On his new Fox News podcast on Monday, Will Cain reacted to our interview with Tucker Carlson last week. In particular, Cain responded to Carlson encouraging all four of his children to skip college and saying that if he were 22 years old, he’d opt out of the system completely.
The conversation begins at the 15-minute mark. Check out the segment and Will Cain’s full podcast below:
Newest Will Cain Pod:
— Will Cain (@willcain) April 26, 2021
You can play it in the browser here:
Cain, who has two sons of his own, says he has begun to have the conversation about college with his wife, and he’s not sure whether he prefers his sons attend.
As with Carlson, I found myself agreeing with many of Cain’s concerns, notably that college is no longer a place for ideas but a place to learn how to accept what you are told. Cain adds that debate has essentially been banished across college campuses.
“I’m not interested in spending half a million dollars so that my kids can be taught that the true history of the United States is Howard Zinn’s People’s History,” Cain said on his show. “I don’t care how much fun I had in college. I don’t care how much I love college football.
“That’s when I thought about Tucker Carlson,” Cain goes on. “Tucker Carlson gave a fascinating interview with OutKick.com. He talked to Bobby Burack, who is a writer at a website that you should certainly spend some time reading.”
Cain then discussed Carlson’s answer to the question of what a 22-year-old Tucker Carlson would do in 2021. Here’s Carlson’s answer to OutKick:
“Oh, I would drop out completely. No question. I’m about to be 52. If I was 22, there’s literally no chance I would join some big company or work for the government. Or even some system with central control. That’s just a disaster. And, of course, the system is openly racist now. So depending upon your skin color, you know exactly what your chances of success are. It’s gross. I would opt out of it completely.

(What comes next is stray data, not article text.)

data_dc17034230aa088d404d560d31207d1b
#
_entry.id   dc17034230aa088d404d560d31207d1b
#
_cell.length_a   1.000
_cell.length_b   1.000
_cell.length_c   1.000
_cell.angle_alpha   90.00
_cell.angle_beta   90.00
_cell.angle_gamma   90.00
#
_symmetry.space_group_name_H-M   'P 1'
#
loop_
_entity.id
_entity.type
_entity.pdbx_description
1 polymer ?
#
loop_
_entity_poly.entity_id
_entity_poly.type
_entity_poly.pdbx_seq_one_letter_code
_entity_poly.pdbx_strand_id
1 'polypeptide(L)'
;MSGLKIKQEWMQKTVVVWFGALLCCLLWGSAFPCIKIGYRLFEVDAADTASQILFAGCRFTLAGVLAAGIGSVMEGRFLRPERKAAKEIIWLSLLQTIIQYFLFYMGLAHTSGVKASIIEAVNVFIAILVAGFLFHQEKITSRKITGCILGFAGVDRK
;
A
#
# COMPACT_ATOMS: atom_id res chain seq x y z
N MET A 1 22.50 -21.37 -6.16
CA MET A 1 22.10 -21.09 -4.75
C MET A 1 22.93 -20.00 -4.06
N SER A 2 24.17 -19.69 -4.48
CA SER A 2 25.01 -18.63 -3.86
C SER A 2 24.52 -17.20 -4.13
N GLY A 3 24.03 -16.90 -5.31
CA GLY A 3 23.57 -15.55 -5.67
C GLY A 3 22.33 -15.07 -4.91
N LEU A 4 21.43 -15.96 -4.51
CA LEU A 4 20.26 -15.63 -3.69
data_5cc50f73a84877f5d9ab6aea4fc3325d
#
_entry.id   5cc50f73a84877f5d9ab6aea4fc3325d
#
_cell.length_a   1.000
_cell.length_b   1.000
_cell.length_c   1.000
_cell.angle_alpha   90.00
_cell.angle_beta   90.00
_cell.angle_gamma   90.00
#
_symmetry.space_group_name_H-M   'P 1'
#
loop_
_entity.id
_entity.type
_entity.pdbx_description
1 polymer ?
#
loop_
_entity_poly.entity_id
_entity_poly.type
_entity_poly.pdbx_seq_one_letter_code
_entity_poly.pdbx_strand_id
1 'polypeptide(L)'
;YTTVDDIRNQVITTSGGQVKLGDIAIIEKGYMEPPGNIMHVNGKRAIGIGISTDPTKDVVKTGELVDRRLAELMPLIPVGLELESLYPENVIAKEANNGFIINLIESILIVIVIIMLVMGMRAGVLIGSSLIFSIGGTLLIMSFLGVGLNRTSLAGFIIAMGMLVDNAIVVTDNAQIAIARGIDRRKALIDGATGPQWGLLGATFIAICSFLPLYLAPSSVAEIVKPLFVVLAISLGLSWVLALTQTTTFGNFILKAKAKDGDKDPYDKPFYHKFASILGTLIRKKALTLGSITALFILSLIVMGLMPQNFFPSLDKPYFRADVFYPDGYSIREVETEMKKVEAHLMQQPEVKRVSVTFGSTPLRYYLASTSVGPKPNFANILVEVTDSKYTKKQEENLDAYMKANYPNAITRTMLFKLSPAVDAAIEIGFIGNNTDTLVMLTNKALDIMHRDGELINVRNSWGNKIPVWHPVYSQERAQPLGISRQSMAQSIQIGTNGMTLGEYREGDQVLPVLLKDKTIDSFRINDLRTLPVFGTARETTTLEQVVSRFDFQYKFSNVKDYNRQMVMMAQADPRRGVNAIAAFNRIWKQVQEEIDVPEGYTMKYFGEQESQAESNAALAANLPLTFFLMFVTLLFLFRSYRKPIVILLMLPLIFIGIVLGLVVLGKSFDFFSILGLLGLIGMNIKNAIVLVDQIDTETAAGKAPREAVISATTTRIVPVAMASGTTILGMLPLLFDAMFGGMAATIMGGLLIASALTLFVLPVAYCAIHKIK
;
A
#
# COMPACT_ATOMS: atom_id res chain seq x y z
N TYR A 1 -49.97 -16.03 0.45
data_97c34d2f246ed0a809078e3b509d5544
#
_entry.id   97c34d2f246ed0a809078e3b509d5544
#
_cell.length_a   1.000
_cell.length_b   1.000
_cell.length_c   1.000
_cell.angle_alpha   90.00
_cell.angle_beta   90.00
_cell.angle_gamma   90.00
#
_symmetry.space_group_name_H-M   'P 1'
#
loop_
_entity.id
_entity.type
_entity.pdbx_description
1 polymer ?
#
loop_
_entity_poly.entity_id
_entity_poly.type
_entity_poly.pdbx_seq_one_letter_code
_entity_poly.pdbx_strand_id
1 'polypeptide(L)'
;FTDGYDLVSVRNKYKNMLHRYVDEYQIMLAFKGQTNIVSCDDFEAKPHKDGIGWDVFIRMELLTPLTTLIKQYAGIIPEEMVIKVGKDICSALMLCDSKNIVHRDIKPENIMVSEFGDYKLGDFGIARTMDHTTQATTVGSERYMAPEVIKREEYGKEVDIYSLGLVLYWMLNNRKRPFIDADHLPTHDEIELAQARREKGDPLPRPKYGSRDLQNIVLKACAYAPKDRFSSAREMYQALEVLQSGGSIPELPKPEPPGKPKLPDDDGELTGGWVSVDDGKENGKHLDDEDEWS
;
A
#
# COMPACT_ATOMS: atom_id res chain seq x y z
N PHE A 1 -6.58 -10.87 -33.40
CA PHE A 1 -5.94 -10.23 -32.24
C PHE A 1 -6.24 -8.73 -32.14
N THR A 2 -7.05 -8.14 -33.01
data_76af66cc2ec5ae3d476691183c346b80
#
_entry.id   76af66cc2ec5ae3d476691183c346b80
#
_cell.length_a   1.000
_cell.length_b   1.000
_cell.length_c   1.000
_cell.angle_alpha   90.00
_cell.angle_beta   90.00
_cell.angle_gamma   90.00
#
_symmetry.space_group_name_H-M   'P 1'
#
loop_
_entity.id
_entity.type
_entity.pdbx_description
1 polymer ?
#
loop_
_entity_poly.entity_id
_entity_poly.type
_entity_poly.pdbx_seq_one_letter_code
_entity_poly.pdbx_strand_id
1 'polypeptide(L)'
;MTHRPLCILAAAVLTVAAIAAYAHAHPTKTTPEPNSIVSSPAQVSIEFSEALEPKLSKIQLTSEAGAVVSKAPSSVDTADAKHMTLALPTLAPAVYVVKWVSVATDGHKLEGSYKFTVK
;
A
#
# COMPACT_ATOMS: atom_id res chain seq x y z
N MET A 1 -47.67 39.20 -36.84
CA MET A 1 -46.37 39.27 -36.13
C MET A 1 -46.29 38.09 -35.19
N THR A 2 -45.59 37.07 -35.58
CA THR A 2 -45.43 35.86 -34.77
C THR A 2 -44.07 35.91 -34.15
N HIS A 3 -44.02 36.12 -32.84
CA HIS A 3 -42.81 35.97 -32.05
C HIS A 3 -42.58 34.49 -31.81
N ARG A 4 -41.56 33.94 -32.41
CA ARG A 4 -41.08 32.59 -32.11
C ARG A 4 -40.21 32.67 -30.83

“If I were doing it now, I don’t know, I would move to southeast Idaho. I’d move to western Montana, and I’d start my own thing. Maybe I would start a newspaper there. If I were going into journalism, I’d start a podcast. I wouldn’t go work for a major company in a big city and enter the system — no way. I would rather start a fishing guide or try to buy a hardware store. I wouldn’t participate in the system at all. It’s a dead end. It’s collapsing. It certainly doesn’t want people like me.”
Cain then echoed a point that I’ve written about over the past few months: that corporate CEOs don’t always agree with woke politics, but they know they must pretend that they do in order to keep their jobs.
Think about that. The top individuals at major companies have to sacrifice their spines to keep a job. Those under them, therefore, have no choice but to do so as well. And that’s the system. It determines your potential based on factors that have nothing to do with your skillset.
Cain said he is fascinated by Tucker Carlson’s advice to buck the system, leave, and go create a fishing guide. But he also offered a ray of hope: because the system is rotten, it is ripe to be replaced with alternatives.
Cain says that since Big Tech will only allow one point of view and the media accepts only one side of the political aisle, then there is room for alternatives for both entities.
That happened to sports media just in the past few years. ESPN drifted so far away from average sports fans that viewers, listeners, and readers looked for other places to go. They found OutKick and Barstool. This same idea can apply to each industry that fails to represent most of America.
By the way, as someone who listens and covers various podcasts, I find Cain’s format — solo on three hot button topics — far more thought-provoking than the podcasts which rely on guests. I recommend adding his show to your routine.